Je suis allé(e)
Tu es allé(e)
Il/elle est allé(e)
Nous sommes allé(e)s
Vous êtes allé(e)(s)
Ils/elles sont allé(e)s
As you can see, the verb changes based on the subject’s number and gender. This is also true for other compound tenses.
In addition, verb agreement is a “must” when a verb conjugated with avoir is a direct object. For example, Voici la robe que tu as achetée pour Juliette.
These differences are only noticeable in written French since the pronunciation remains the same.
The meaning of certain words
In certain cases, gender can be used to clarify the meaning of a word with two very distinct definitions.
For example, the word voile in French can either mean a sail or a veil. In a genderless language like English, we’d just rely on the context to know which one was being talked about. But French people decided to use gender to be sure that the meaning is clear. So, une voile is a sail and un voile is a veil. Voilà – no confusion! Except for non-native speakers who would inherently expect a veil, an accessory typically worn by females, to be the feminine one….
Luckily there aren’t a huge number of French words with different meanings in different genders. You can find a pretty thorough list of them here, although note that this source also includes homonyms (words that sound the same but are spelled differently), which don’t exactly pose the same challenge.
Have feminism and the gender equality movement had an effect on the French noun genders?
Regardless of your gender, if you’re someone who wants equality for everyone (a.k.a. a decent human being), the fact that, in French, masculine nouns take precedence over feminine ones may bum you out a little.
You could say, “They’re just words.” But the truth is, the logic behind this rule was probably that males are more important and powerful than females. The French love of classifying things and making them concise means that you couldn’t have adjectives/verbs/pronouns that agree with both genders, so one had to be chosen, and the one that was chosen was the gender that had the most power at the time: masculine.
Luckily, French law today considers male and female citizens equal, with equal rights. Socially speaking, however, I personally find that it depends. In my own experience, I find that younger generations are much more open to gender equality, not just in theory but in practice. For example, older generations may not think men should help with household chores, but many of the younger Frenchmen I know do help with chores, as well as taking care of and spending one-on-one time with their children.
You can see some signs of social change in in the French language itself. For example, traditionally, jobs like teachers and writers were only used with masculine nouns. But nowadays, you can choose to make them feminine, like so: une professeur/une prof (a (female) teacher); une écrivain (or une écrivaine, especially in Canadian French) (a female writer).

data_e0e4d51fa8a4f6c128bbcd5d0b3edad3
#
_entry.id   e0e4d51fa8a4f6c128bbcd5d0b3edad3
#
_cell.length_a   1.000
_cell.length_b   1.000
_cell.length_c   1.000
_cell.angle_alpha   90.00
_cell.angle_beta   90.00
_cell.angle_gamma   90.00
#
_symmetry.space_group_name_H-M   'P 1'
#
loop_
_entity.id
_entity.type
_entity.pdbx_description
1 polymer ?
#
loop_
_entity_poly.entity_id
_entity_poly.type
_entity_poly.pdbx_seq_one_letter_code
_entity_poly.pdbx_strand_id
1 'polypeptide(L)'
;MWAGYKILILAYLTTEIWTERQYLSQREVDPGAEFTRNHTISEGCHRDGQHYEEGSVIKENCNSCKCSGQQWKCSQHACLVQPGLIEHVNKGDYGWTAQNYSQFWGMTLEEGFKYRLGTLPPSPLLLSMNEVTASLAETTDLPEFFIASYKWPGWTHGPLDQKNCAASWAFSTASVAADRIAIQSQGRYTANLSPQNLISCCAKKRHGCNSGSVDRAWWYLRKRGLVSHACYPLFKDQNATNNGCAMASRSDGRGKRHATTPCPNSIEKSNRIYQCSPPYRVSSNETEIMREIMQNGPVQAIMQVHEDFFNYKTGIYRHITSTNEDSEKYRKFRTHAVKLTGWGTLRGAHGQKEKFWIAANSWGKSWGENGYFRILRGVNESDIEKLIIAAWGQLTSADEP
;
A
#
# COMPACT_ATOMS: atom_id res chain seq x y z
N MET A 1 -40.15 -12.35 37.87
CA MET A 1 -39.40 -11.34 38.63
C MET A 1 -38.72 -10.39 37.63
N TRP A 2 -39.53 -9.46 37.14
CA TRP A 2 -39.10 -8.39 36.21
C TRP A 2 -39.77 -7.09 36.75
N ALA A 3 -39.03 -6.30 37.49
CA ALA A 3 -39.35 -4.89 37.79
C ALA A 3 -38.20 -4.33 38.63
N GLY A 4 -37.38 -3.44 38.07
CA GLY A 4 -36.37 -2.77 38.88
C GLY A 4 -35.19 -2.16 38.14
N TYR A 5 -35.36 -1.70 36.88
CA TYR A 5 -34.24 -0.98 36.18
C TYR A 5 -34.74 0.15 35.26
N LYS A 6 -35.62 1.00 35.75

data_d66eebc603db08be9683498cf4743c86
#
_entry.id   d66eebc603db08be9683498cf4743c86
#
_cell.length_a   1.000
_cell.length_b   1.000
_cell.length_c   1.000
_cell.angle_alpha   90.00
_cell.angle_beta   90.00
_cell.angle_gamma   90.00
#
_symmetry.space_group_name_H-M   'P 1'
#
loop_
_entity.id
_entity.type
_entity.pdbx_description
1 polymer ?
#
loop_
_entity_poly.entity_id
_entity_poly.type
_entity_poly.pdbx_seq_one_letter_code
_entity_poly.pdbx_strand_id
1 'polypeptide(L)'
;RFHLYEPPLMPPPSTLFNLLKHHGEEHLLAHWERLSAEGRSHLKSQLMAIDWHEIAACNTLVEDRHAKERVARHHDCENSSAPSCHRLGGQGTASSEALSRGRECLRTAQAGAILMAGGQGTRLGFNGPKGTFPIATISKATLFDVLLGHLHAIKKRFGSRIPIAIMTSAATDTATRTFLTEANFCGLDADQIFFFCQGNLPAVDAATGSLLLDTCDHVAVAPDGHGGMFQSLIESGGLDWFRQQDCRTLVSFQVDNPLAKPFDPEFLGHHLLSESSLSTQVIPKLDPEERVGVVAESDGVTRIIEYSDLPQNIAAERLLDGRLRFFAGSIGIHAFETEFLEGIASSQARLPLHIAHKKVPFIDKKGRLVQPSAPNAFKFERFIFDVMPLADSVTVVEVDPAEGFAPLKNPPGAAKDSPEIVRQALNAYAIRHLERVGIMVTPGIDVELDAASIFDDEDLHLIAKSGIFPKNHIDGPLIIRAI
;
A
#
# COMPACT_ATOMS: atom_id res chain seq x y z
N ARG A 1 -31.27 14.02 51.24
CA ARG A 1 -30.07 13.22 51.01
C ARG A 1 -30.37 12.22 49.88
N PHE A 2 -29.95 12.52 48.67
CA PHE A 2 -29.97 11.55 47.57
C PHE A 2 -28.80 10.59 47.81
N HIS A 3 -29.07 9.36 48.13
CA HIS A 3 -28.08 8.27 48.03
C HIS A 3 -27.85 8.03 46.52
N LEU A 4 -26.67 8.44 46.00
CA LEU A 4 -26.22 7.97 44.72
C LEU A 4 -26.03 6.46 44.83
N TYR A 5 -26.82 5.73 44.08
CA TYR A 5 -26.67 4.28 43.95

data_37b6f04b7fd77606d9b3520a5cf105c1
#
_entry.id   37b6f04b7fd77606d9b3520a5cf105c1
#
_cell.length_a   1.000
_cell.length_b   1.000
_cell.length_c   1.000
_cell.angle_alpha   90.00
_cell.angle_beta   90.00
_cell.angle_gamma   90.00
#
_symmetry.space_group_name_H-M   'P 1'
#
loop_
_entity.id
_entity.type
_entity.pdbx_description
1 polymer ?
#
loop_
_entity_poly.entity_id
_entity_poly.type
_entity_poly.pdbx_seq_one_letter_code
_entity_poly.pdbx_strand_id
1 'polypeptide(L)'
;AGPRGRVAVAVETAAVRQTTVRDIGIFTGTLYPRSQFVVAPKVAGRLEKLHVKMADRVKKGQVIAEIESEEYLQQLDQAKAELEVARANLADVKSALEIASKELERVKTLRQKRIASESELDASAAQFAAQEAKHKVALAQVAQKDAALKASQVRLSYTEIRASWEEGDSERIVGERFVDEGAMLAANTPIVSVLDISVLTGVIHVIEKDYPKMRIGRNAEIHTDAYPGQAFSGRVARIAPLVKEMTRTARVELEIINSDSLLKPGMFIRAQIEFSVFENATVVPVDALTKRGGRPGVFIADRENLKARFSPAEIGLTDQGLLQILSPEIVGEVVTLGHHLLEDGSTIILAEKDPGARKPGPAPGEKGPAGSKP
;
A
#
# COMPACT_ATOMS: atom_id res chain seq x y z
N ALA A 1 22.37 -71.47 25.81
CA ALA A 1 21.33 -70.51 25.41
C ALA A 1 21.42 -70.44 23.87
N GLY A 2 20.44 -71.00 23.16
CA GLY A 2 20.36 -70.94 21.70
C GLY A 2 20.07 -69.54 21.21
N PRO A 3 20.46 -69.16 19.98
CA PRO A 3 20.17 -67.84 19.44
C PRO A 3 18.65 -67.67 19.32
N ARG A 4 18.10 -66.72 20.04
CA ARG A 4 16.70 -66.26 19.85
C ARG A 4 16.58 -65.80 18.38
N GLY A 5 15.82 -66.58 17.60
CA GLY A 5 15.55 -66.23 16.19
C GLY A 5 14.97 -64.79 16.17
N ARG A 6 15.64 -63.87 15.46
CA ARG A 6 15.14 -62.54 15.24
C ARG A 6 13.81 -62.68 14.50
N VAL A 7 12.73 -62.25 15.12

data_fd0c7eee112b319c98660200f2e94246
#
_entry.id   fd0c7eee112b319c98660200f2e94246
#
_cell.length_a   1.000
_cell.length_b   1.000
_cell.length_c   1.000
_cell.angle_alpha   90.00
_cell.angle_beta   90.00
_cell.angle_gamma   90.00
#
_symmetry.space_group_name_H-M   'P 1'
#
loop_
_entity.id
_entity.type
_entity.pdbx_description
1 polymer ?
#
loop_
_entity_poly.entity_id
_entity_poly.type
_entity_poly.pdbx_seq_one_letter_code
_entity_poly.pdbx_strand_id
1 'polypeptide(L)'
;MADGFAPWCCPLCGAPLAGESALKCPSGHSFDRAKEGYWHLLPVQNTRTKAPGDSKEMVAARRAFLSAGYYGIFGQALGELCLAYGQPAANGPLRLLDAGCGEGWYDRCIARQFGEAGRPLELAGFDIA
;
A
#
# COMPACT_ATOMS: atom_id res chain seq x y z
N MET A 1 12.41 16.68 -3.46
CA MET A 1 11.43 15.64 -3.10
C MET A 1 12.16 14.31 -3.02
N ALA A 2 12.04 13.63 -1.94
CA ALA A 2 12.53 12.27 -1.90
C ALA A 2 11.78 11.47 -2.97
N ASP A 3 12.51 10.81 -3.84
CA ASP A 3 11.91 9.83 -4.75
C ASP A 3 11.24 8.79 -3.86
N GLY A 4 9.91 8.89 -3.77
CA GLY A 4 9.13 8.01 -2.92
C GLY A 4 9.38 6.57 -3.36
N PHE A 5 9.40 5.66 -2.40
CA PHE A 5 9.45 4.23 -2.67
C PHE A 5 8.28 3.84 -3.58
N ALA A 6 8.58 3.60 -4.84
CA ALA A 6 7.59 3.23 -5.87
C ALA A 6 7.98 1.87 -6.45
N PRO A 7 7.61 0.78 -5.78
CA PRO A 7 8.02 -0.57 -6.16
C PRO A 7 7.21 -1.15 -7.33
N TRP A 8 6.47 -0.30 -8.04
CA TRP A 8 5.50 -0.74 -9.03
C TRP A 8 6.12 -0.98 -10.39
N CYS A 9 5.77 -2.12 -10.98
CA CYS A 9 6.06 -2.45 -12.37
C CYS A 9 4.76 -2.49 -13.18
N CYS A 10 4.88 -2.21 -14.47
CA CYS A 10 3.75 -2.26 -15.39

Many other professions can now also be feminized, since the concept has been officially recognized by the Académie Française (a ruling that was only made in 2019).
Sadly, some other jobs, like un médecin (a doctor) only take the masculine pronoun. So, even if you go to a female doctor, she would be referred to as un médecin. That means that not only do concepts that may reinforce gender stereotypes persist in the language used for some French professions; unpredictable gender rules do, too.
Interestingly, this isn’t the case in all forms of French. For instance, in Canadian French, une médecin and une docteure are used, and doctoresse is used in Swiss and Belgian French.
This being said, there are some feminists and activists who think that feminizing a profession is sexist unto itself and that all professions in French should simply be a single word, not two separate, male and female versions. You can compare this to the way the word “actor” is being used more and more frequently to describe both males and females with this profession in the Anglophone world.
Other than these changes, when it comes to gender in the French language, not much has happened in terms of everyday vocabulary and grammar. Not that this isn’t understandable; imagine trying to change a language in such a massive way.
Still, nothing’s impossible – or, as the French like to say, impossible n’est pas français. There’s a linguistic theory that as languages evolve, they become less complex. You can see this, for example, in the case of English, which did have genders in its older forms, as well as a formal and informal “you”. So, one day French words may not have genders at all. No matter how you feel about gender equality, that has to make you feel good for future learners of French!
The gender of words in French – as well as their grammatical and social implications – can be complicated. If there’s only one thing you take away from this article, it should be that the majority of words ending in -e or -ion are feminine while words with other endings are mostly masculine. This won’t hold true 100% of the time, but you’re much more likely to be right if you follow this rule than if you simply guess.
What about you? How do you determine whether a French word is masculine or feminine? Share your thoughts in the comments section!